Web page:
An airstrike on a medical facility in northern Syria has killed at least five staff members, the medical relief organization that runs the facility said Wednesday.
The Paris-based International Union of Medical Care and Relief Organizations, known by its French initials UOSSM, said the attack Tuesday night leveled a medical triage point it operates in rebel-held territory outside the contested city of Aleppo.
The Britain-based Syrian Observatory for Human Rights monitoring group said at least 13 people were killed in the attack, including nine terrorists, some of them belonging to the al-Qaida-linked Fatah al-Sham Front.
The U.S. office of UOSSM said two nurses and two ambulance drivers were killed and one nurse remained in a critical condition following the attack on the medical facility in Khan Touman. UOSSM said the nurse later died of her injuries.
It said two of its ambulances, which are run by UOSSM and the World Health Organization, were destroyed and the three-story building collapsed.
“This is a deplorable act against health care workers and medical facilities,” said Dr. Khaula Sawah, the head of UOSSM USA.
There were no reports on who was behind the strike.
The medical facility attack follows a Monday night airstrike on a Syrian Arab Red Crescent aid convoy that prompted international condemnation and recrimination over attacks targeting humanitarian facilities and workers. U.N. Secretary-General Ban Ki-moon described the convoy strike as a “sickening, savage and apparently deliberate attack.” The convoy was carrying aid materials from the U.N.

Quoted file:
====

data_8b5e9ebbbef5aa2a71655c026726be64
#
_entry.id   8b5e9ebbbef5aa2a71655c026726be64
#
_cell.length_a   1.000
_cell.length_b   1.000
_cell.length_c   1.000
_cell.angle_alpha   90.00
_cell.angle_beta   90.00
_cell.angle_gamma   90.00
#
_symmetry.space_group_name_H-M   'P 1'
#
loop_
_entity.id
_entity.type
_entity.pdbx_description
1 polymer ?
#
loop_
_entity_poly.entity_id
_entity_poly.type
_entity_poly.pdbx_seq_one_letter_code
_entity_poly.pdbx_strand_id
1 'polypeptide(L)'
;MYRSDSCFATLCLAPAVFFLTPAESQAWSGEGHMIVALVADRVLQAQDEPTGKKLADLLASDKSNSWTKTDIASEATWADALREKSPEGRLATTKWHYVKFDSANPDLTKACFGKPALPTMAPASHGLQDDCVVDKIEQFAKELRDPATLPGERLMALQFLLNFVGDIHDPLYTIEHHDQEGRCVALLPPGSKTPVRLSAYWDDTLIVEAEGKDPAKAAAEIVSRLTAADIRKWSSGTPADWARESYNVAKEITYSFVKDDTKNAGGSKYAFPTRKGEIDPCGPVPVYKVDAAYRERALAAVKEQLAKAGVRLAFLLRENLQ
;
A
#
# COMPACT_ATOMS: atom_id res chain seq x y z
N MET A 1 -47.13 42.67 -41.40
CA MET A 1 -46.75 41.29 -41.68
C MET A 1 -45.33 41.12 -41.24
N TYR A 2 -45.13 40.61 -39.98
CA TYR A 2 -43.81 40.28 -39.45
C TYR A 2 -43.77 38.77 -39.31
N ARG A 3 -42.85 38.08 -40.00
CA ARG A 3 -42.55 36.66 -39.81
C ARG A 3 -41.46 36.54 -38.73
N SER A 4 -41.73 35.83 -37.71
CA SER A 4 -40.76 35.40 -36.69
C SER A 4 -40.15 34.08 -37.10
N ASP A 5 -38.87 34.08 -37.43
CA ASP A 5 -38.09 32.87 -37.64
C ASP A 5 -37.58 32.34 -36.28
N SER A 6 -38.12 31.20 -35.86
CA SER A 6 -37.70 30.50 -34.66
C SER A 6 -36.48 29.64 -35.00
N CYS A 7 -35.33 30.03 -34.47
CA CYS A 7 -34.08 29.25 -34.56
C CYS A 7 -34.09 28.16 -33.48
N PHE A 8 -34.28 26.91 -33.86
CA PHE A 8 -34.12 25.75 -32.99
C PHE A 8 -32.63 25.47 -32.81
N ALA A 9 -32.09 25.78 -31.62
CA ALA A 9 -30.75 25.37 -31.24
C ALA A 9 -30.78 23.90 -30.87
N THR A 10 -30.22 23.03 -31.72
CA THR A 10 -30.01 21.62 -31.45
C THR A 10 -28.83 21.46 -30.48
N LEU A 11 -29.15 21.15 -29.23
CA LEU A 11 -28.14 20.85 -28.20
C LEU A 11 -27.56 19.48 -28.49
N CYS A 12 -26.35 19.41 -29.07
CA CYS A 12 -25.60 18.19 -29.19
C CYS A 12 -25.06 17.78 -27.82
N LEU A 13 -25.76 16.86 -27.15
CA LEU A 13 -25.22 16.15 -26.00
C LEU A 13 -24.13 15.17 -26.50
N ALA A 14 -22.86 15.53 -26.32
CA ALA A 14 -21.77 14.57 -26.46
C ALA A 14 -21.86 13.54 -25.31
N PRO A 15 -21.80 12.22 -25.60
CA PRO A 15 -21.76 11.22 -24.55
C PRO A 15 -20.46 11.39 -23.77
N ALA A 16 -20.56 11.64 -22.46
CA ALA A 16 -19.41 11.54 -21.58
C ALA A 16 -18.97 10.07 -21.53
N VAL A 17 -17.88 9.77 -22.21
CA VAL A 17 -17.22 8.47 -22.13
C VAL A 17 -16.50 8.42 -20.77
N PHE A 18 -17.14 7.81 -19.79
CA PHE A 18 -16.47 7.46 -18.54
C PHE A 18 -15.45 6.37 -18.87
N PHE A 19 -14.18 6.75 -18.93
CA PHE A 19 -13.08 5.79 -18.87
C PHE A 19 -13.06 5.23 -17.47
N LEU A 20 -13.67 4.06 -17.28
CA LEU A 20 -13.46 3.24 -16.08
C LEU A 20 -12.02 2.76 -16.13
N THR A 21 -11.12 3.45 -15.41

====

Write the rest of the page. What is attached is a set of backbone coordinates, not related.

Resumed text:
The incident exposed rising tensions between the two architects of Syria’s ceasefire deal, Russia and the U.S. The U.S. said it believed Russian or Syrian government jets were behind the attack that killed 20 civilians, and that either way it held Russia responsible because under the truce deal Moscow was charged with preventing airstrikes on humanitarian deliveries. Syria’s rebels do not operate an air force.
In New York on Tuesday, Russian and U.S. diplomats insisted that the Syrian ceasefire, which went into effect nine days ago, was not dead, despite indications of soaring violence. The Syrian military declared Monday night the truce had expired, shortly before presumed Russian or Syrian government jets launched a sustained aerial attack on Aleppo’s opposition-held neighborhoods.
The ceasefire was intended in part to allow humanitarian convoys to reach besieged and hard-to-reach areas throughout Syria. Yet following the convoy attack, the U.N. suspended overland aid operations to hard-to-reach areas in Syria. Syrians living in opposition areas will be disproportionately affected because the U.N.’s major warehouses are located in government-held areas. The U.N. estimates 6 million Syrians live in besieged and hard-to-reach areas.